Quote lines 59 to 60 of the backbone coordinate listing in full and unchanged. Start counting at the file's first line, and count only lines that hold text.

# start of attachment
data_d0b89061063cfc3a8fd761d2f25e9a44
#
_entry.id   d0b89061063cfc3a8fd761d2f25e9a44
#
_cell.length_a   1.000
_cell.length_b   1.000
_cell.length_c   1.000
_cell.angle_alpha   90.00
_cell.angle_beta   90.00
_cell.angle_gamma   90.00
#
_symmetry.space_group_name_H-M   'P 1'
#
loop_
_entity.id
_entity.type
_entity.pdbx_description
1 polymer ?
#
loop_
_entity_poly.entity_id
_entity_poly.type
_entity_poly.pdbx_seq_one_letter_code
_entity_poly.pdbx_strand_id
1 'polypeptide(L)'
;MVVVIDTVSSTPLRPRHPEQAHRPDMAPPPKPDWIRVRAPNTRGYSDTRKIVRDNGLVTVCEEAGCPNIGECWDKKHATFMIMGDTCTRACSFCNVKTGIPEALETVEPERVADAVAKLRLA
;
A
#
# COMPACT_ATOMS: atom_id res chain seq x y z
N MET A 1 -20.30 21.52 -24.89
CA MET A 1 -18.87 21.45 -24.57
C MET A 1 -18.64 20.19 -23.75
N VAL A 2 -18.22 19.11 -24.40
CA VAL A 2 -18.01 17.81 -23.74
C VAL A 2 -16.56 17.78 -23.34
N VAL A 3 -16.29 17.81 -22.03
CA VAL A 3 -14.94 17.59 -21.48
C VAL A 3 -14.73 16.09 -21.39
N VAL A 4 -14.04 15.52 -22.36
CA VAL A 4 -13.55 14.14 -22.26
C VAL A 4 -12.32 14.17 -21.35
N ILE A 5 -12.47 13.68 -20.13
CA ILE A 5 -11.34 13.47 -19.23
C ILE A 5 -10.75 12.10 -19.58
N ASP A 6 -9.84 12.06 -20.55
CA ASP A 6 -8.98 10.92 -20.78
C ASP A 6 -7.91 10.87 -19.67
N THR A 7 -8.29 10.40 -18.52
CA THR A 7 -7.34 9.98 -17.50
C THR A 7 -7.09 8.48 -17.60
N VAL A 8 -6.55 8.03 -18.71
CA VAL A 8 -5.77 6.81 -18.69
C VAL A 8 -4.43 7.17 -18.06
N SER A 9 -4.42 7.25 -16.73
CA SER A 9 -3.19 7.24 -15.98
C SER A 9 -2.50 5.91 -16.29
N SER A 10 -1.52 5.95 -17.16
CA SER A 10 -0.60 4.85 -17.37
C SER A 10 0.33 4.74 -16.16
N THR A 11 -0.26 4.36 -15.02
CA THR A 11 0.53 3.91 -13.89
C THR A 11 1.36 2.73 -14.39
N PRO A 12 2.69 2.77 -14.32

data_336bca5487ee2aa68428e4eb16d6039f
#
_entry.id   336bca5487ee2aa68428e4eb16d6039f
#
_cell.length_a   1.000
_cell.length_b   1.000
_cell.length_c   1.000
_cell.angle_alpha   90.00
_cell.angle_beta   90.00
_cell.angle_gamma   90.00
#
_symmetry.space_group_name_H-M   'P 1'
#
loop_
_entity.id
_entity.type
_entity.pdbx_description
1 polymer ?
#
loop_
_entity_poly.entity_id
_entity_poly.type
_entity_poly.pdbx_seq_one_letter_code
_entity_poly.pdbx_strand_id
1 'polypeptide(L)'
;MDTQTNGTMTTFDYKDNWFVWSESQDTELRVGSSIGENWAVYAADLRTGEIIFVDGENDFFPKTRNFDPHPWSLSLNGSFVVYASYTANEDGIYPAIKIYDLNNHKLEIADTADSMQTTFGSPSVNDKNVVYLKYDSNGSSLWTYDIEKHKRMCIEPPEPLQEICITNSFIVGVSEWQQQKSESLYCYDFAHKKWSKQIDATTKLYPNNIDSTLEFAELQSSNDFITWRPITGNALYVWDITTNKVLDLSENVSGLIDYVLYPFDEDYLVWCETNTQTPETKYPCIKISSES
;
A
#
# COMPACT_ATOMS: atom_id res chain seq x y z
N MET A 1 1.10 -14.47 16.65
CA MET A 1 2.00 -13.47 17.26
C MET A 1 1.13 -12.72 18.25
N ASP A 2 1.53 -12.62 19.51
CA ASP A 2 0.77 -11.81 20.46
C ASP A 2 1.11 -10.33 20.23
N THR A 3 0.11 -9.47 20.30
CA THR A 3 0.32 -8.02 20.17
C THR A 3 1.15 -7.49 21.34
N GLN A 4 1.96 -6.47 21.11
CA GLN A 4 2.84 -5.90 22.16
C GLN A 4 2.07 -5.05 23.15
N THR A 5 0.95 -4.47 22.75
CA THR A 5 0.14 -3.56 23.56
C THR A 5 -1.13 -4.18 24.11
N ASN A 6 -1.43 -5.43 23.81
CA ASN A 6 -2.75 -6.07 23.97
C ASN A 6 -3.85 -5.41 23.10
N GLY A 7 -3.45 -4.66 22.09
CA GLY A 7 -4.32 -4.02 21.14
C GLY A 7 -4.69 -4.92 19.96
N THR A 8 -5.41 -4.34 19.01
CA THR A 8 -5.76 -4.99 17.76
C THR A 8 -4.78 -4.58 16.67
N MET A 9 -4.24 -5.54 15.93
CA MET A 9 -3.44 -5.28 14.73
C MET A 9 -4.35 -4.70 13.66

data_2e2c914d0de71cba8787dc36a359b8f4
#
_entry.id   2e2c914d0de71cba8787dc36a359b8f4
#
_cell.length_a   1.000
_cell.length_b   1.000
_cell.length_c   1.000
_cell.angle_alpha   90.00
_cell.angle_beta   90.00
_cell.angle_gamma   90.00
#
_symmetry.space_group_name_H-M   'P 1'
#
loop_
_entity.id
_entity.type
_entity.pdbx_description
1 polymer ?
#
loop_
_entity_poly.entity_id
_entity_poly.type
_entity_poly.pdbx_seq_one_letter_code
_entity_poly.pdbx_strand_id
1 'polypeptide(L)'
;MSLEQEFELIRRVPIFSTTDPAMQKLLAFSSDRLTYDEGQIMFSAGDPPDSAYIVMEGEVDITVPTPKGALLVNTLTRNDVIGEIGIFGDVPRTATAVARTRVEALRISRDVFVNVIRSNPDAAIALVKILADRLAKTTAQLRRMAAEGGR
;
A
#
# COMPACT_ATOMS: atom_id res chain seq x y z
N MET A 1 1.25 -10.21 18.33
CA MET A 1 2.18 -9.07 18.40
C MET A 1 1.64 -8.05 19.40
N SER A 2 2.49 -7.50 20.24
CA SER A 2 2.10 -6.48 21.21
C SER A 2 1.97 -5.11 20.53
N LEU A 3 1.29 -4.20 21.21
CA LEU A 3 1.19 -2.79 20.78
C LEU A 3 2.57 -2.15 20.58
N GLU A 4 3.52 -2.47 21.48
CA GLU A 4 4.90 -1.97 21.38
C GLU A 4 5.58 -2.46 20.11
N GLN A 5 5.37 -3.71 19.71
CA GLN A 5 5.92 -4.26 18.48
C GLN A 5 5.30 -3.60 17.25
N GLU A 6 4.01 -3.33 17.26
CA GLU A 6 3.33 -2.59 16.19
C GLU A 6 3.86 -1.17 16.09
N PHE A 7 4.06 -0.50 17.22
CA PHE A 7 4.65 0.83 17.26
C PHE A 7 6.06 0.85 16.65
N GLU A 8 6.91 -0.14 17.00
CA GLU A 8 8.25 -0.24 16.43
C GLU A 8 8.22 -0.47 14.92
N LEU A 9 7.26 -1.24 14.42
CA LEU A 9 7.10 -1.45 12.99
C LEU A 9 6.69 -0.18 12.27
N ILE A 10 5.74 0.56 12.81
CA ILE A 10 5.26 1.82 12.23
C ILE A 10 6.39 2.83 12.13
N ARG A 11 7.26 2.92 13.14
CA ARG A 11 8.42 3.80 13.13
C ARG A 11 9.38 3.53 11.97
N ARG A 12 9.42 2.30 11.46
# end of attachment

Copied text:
CA SER A 10 -0.60 4.85 -17.37
C SER A 10 0.33 4.74 -16.16